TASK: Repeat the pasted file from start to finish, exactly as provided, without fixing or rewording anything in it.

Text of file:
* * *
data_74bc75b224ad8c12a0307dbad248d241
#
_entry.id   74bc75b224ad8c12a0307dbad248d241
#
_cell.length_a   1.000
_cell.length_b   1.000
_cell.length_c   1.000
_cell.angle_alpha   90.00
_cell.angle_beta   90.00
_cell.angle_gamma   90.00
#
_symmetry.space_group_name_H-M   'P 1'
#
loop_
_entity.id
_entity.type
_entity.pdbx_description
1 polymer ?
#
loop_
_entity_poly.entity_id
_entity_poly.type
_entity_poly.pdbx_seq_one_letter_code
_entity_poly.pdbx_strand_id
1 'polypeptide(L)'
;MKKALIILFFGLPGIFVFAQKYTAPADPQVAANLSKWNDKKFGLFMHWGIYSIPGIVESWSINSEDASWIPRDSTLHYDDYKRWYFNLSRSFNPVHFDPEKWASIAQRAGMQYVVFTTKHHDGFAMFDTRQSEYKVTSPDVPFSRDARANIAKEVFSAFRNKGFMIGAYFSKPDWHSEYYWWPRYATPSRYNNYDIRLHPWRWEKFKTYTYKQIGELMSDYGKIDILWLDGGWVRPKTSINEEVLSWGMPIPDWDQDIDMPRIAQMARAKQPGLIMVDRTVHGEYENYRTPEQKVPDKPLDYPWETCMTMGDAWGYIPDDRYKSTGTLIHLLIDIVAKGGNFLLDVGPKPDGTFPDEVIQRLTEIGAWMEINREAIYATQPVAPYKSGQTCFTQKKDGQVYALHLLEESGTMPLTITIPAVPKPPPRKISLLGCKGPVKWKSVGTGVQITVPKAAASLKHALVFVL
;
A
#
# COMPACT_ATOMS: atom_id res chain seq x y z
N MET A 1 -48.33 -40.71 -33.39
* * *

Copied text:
data_74bc75b224ad8c12a0307dbad248d241
#
_entry.id   74bc75b224ad8c12a0307dbad248d241
#
_cell.length_a   1.000
_cell.length_b   1.000
_cell.length_c   1.000
_cell.angle_alpha   90.00
_cell.angle_beta   90.00
_cell.angle_gamma   90.00
#
_symmetry.space_group_name_H-M   'P 1'
#
loop_
_entity.id
_entity.type
_entity.pdbx_description
1 polymer ?
#
loop_
_entity_poly.entity_id
_entity_poly.type
_entity_poly.pdbx_seq_one_letter_code
_entity_poly.pdbx_strand_id
1 'polypeptide(L)'
;MKKALIILFFGLPGIFVFAQKYTAPADPQVAANLSKWNDKKFGLFMHWGIYSIPGIVESWSINSEDASWIPRDSTLHYDDYKRWYFNLSRSFNPVHFDPEKWASIAQRAGMQYVVFTTKHHDGFAMFDTRQSEYKVTSPDVPFSRDARANIAKEVFSAFRNKGFMIGAYFSKPDWHSEYYWWPRYATPSRYNNYDIRLHPWRWEKFKTYTYKQIGELMSDYGKIDILWLDGGWVRPKTSINEEVLSWGMPIPDWDQDIDMPRIAQMARAKQPGLIMVDRTVHGEYENYRTPEQKVPDKPLDYPWETCMTMGDAWGYIPDDRYKSTGTLIHLLIDIVAKGGNFLLDVGPKPDGTFPDEVIQRLTEIGAWMEINREAIYATQPVAPYKSGQTCFTQKKDGQVYALHLLEESGTMPLTITIPAVPKPPPRKISLLGCKGPVKWKSVGTGVQITVPKAAASLKHALVFVL
;
A
#
# COMPACT_ATOMS: atom_id res chain seq x y z
N MET A 1 -48.33 -40.71 -33.39